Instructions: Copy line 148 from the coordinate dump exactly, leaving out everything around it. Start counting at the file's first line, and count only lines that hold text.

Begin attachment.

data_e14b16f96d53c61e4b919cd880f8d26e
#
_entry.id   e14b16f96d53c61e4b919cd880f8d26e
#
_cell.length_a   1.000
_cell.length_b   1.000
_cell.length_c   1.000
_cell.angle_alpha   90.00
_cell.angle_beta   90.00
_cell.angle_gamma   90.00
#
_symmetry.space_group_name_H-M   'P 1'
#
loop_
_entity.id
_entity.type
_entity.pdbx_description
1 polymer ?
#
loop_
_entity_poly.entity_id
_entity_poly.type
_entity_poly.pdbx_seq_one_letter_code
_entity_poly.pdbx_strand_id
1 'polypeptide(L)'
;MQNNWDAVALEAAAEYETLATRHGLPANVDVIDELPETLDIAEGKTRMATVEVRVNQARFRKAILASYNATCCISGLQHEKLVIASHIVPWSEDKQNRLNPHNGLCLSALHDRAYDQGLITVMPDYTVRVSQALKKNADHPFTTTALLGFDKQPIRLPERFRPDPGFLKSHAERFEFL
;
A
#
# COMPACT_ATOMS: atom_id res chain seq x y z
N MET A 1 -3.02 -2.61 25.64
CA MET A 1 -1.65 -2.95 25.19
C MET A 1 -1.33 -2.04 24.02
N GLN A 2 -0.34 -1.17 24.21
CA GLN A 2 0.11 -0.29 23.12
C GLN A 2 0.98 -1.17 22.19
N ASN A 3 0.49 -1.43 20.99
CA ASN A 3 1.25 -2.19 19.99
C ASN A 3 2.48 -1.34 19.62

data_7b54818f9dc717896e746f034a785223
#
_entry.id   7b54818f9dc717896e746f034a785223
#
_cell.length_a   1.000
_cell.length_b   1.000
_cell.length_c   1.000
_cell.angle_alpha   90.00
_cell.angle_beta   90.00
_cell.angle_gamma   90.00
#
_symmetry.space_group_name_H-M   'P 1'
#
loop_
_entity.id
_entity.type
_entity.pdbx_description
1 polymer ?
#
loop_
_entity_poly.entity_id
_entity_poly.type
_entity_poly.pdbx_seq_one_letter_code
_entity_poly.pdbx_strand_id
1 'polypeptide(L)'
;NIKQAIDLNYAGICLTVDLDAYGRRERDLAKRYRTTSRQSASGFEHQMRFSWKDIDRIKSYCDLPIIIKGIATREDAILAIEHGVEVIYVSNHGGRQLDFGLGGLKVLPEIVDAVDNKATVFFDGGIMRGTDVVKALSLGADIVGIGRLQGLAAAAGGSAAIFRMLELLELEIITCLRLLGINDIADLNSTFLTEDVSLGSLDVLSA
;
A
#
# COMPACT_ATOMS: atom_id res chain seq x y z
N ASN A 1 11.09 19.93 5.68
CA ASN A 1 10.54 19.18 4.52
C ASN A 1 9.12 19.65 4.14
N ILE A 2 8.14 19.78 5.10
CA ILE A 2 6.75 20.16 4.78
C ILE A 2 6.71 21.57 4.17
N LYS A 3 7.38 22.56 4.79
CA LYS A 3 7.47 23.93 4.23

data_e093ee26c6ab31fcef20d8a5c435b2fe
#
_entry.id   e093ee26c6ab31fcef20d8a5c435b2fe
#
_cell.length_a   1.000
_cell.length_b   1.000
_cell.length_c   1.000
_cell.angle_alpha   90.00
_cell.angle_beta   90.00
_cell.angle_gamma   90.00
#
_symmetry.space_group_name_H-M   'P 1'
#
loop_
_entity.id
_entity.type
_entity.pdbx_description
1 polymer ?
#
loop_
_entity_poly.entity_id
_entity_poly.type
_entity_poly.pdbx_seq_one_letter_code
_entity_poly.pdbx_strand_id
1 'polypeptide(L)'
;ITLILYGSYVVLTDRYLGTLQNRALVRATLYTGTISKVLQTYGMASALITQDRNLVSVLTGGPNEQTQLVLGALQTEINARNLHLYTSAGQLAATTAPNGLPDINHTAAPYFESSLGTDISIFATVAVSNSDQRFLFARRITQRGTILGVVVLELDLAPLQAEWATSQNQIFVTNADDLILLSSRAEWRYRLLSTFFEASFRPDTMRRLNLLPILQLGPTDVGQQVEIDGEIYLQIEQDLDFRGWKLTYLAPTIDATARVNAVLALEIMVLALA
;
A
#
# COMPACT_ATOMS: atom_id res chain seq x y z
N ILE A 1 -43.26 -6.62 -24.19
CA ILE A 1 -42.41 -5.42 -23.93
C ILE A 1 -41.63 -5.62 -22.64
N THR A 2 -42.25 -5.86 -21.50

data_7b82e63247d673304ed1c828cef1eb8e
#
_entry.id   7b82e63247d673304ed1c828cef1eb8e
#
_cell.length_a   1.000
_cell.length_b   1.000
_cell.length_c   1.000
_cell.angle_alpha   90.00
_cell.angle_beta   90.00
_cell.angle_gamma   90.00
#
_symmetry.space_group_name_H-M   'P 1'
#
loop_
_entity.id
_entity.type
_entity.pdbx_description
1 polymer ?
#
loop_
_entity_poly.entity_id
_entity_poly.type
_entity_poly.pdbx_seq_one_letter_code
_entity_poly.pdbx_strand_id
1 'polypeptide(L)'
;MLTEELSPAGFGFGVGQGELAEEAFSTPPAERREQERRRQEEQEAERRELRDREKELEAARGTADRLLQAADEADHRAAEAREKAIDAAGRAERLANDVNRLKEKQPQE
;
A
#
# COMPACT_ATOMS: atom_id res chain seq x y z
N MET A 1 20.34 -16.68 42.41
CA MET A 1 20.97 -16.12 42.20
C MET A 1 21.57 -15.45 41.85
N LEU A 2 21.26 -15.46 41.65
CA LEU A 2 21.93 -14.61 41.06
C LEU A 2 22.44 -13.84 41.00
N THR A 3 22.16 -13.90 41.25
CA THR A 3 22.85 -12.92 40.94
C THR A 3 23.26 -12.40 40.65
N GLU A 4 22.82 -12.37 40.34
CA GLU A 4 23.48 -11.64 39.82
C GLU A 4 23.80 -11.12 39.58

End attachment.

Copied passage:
N THR A 3 22.16 -13.90 41.25